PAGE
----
BRUNSWICK, Maine — With a May 15 deadline to find a way to work together or face legislation that would force a solution, worm diggers and clam harvesters will consider Wednesday an informal agreement that representatives of both groups say they hope will allow both industries to thrive.
At the request of the Brunswick Marine Resources Committee, Sen. Stan Gerzofsky, D-Brunswick, proposed legislation that, if enacted, would allow any municipality in Maine to request that the Department of Marine Resources prohibit worm harvesting in an area closed by the town’s marine resource committee for conservation reasons, and would fine violators between $300 and — for repeat offenders — $1,000.
The Marine Resources Committee lobbied for the legislation because they say worm diggers — who can by law dig any flats in the state — kill seed clams when they dig flats that are closed for conservation to clam harvesters.
But worm diggers at an April 3 meeting of the Marine Resources Committee were adamant that legislation wasn’t required and wouldn’t work. They said no one had asked them to avoid the “high-density seed flats” and argued that a less formal agreement would solve the problem.
Gerzofsky placed the bill on hold pending an agreement between an ad hoc committee of Brunswick Marine Resources Committee members and worm dealers representing the industry.
The committee met twice in April and, at an April 24 meeting, worm dealers rejected a draft agreement, according to Devereaux.
That proposed agreement included a clause specifying that the dealers agree “that worm harvesting will not occur in conservation areas where predator netting is present.”
According to notes provided by Devereaux in advance of Wednesday’s meeting, the committee agreed that a formal written agreement “would not work.”
Phil Harrington of Harrington Bait in Woolwich, one of three representing the worm diggers on the ad hoc committee, said Tuesday, “A signed agreement is no different than putting it through the legislature.”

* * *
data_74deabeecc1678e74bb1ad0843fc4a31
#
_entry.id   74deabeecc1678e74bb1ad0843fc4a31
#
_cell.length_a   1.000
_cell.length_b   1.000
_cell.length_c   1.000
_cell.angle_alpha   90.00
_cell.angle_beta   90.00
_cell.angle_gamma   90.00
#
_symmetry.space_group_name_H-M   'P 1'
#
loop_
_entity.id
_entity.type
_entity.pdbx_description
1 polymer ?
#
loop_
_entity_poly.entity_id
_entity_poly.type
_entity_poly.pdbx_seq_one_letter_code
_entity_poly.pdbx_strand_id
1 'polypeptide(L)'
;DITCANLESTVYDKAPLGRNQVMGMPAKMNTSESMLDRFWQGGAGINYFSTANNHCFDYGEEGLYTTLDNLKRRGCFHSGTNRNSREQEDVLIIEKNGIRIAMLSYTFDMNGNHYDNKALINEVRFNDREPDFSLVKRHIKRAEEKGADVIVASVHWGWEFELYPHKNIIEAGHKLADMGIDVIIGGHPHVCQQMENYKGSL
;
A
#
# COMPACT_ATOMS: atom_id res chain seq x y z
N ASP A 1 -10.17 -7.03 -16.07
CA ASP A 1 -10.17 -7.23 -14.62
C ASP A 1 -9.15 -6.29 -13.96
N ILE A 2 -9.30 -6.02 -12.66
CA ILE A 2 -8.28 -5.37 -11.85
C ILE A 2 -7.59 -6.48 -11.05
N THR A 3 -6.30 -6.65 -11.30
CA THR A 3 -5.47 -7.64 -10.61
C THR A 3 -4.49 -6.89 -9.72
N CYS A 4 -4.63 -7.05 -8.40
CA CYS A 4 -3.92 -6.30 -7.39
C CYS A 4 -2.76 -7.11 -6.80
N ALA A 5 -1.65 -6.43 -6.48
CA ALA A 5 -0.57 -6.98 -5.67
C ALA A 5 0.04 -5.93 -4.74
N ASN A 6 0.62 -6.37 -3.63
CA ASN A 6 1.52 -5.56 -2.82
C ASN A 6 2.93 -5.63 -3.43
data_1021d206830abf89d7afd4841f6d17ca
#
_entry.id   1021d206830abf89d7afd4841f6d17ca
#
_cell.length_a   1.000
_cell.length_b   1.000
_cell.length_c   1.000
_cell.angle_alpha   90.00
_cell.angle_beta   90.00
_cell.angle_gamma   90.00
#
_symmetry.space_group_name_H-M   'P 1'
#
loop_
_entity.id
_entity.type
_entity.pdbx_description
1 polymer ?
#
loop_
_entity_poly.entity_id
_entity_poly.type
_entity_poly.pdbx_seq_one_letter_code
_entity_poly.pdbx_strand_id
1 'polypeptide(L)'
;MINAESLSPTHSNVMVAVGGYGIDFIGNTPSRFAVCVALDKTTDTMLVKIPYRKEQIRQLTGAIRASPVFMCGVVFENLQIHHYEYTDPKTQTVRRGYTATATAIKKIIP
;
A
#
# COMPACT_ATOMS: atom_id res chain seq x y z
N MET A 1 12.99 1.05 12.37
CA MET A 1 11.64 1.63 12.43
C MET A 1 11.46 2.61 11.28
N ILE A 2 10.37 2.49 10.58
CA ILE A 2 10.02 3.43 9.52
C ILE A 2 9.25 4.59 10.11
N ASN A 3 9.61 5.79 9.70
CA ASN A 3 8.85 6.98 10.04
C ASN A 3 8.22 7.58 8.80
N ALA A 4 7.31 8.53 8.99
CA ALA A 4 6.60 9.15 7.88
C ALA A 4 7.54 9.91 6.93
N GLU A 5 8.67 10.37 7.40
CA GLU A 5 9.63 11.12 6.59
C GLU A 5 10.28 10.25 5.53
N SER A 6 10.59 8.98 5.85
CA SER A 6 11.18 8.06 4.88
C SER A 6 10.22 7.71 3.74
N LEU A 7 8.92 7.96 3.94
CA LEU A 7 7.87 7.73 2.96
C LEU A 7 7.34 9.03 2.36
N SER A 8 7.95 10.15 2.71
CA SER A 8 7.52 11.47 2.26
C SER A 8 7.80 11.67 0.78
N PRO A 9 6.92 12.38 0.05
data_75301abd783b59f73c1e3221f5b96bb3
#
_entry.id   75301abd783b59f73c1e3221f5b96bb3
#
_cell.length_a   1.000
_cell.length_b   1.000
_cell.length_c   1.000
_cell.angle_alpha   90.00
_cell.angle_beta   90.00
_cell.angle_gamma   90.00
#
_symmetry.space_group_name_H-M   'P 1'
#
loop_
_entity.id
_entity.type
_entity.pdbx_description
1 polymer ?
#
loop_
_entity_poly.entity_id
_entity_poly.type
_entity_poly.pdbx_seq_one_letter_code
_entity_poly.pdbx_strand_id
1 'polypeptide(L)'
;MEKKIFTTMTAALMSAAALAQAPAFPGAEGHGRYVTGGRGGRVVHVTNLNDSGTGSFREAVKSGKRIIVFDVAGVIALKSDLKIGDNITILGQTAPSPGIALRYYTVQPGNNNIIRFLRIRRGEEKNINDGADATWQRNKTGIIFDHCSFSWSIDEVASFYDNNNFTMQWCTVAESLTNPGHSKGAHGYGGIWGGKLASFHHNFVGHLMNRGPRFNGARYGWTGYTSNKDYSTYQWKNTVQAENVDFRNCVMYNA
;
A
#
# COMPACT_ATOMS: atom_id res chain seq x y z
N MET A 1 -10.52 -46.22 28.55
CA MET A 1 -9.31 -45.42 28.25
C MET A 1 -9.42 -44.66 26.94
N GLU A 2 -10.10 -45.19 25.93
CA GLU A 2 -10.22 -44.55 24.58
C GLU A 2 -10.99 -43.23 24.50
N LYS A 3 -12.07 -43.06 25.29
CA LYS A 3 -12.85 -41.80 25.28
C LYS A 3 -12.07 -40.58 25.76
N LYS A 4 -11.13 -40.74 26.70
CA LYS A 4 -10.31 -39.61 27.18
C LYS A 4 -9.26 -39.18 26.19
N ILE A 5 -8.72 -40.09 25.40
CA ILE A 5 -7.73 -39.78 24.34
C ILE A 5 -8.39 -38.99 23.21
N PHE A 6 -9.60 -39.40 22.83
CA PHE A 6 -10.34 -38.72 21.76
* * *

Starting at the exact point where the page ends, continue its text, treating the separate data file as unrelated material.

He added that he was reluctant to sign an agreement “because I don’t represent 800 worm diggers. Fifteen agreed to have me represent them, not 800.”
Instead, an informal agreement will be proposed to the Marine Resources Committee on Wednesday evening. The agreement — which Devereaux called “voluntary compliance” — would require dealers to post maps and notices of closures in their dealerships and dealers would ask the diggers who sell to them to stay off the closed flats, Harrington said Tuesday.
Brunswick currently proposes to close two areas identified as “high-density seed” areas: 4.5 acres at Thomas Point Beach and the about 7 acres at the “Bullpen,” or Woodward Cove.
Devereaux said Tuesday that he hopes the agreement for voluntary compliance will work, but he added, “I think if we went the legislative route, I think we would win.”
Harrington said he also hopes the agreement works, because if the legislation moves forward, “It would probably ruin the worm business.”
“There are no guarantees it’s going to work,” he said.
In an email to worm diggers, Harrington wrote, “There is no law, or rule that says you have to comply with any of this, in fact, if you wish, you can jump right in the middle of this seed bed and start digging tomorrow. But if you do, it means all of our negotiations have failed, and a bill will be presented to [the] Legislature that will give every town with a town ordinance the power to keep worm diggers off any area they choose to close, and the right to levy fines on anyone who goes into this area.
“Let’s try this co-operation with Brunswick,” he continued. “We have nothing to lose, and if we can avoid new laws, that is always a good thing.”
Gerzofsky’s bill has been placed on hold pending the outcome of the working group, and the senator said Wednesday that it was referred to the Marine Resources Committee earlier this week — although it has not yet been scheduled for a public hearing.
He said he hasn’t heard about the proposed agreement, but said any acceptable agreement will include buy-in by both worm and clam harvesters, as well as a method to enforce the agreement and protect the flats.
“I have to see the agreement and see if they’re serious or not,” Gerzofsky said. “I’ll be talking to Mark Latti and Dan [Devereaux]. They asked me to put the bill in, and they’re going to have to be the ones to ask me to pull it.”